Steps to Become Financially Fit:

  • Build a Budget
  • Create an Emergency Fund
  • Protect Your Credit
  • Plan for the Long Term
  • Remember To Review

 

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Practicing Good Credit Habits

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You’ve probably already heard about how important a good credit score is to your financial health. But how important is a good credit score as you get older?

Does your credit score still matter if you don’t need a mortgage, car or student loans, or any new credit cards? Most financial experts agree good credit matters at any age. You never know when an unexpected expense may arise, and you need a good credit score for borrowing purposes.

Whether it’s going back to work, getting a lower insurance premium, financially helping out a child, or cosigning a loan.[1] Here’s how to build, improve, and maintain your credit score.

What is a Credit Score?

Your credit score is a three-digit number that estimates how likely you will repay borrowed funds and pay new bills.[2] The higher a score, the better a borrower looks to a lender.

Credit scores are determined from your credit information, which evaluates and calculates your score based on your:

  • Payment history

    - the most important factor in your credit score is if a lender trusts you to repay funds they loan to you. Have you paid your bills on time? If you were late, how late? The later your payment = the worse the effect on your credit score. Also, any closed accounts due to overdrawn funds, debt settlements, bankruptcies, foreclosures, lawsuits, wage garnishments or liens, are undesirable marks from a lender’s perspective.[3]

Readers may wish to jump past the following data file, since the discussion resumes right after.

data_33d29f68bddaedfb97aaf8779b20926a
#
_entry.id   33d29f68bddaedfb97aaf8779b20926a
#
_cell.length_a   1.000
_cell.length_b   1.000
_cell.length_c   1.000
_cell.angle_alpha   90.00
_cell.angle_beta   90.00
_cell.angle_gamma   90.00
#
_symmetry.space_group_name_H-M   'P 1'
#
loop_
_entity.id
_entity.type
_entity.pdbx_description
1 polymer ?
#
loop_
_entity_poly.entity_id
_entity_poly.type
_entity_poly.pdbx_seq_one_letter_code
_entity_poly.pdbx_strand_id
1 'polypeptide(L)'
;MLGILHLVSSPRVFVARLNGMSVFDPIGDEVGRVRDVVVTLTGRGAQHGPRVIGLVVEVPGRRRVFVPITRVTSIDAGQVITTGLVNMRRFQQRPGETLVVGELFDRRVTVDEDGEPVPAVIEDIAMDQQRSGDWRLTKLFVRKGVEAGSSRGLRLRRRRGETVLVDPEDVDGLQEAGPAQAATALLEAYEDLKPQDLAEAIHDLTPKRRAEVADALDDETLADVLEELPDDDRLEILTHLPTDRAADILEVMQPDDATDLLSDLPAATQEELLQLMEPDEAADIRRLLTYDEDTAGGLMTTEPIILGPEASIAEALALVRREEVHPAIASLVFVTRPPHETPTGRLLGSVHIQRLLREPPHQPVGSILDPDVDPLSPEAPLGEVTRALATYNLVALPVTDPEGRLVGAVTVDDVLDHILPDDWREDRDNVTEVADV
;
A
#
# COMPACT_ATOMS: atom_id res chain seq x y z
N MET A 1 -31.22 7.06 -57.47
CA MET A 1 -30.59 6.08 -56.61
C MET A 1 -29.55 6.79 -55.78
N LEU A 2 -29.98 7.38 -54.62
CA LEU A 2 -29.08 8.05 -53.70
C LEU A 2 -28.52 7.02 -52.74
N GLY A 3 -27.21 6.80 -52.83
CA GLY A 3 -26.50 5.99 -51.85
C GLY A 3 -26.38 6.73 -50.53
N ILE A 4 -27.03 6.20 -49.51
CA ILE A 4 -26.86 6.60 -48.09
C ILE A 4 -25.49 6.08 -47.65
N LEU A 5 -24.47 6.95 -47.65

• Amount you owe

    - this measures how much debt you have compared with your available credit limits. How much of your available credit do you use? Less is better, however, owing a small amount can show lenders you’re responsible and stable enough to pay back any amounts you borrow.[3]
  • Length of credit history

    - how long have you been using credit? This factor evaluates the length of your oldest credit account. A longer credit history is helpful, if maintained responsibly, but a shorter timeframe can be okay as long as you make payments on time and don’t owe too much. Because length of credit history is a factor in your credit score, personal finance experts recommend leaving credit card accounts open, even if you aren’t using them anymore.[3]
  • New credit opened

    - your score considers how many new accounts you have, and when you last opened an account. Any time you apply for a new line of credit, lenders usually do a “hard inquiry” which checks your credit information during the credit review process. Hard inquiries can cause a temporary decline in your credit score. If the scoring model sees several new accounts in a short amount of time, it reads that as a greater credit risk. People experiencing cash flow issues or planning to take on more debt, may be more inclined to open several accounts in a short period.[3]
  • Types of credit you have

    - consider your different credit types, such as a mortgage, auto loans, credit cards, or installment loans. Credit scoring tools factor in your mix of credit and that you use them responsibly. It also looks at the total amount of your accounts. This is a smaller component to your score, so don’t open new accounts just to increase your mix of credit types.[3]

What is Considered a Good Credit Score?

That’s a good question. Many different scoring models exist, and a lender may use a certain scoring model based on the product in which you’re applying.

A credit score is a three-digit number, on a scale that ranks credit scores from low to high. Because of the different scoring models, these scales can range from 300-850, 250-900, and some start at 265. Lenders view borrowers with higher credit scores as more creditworthy.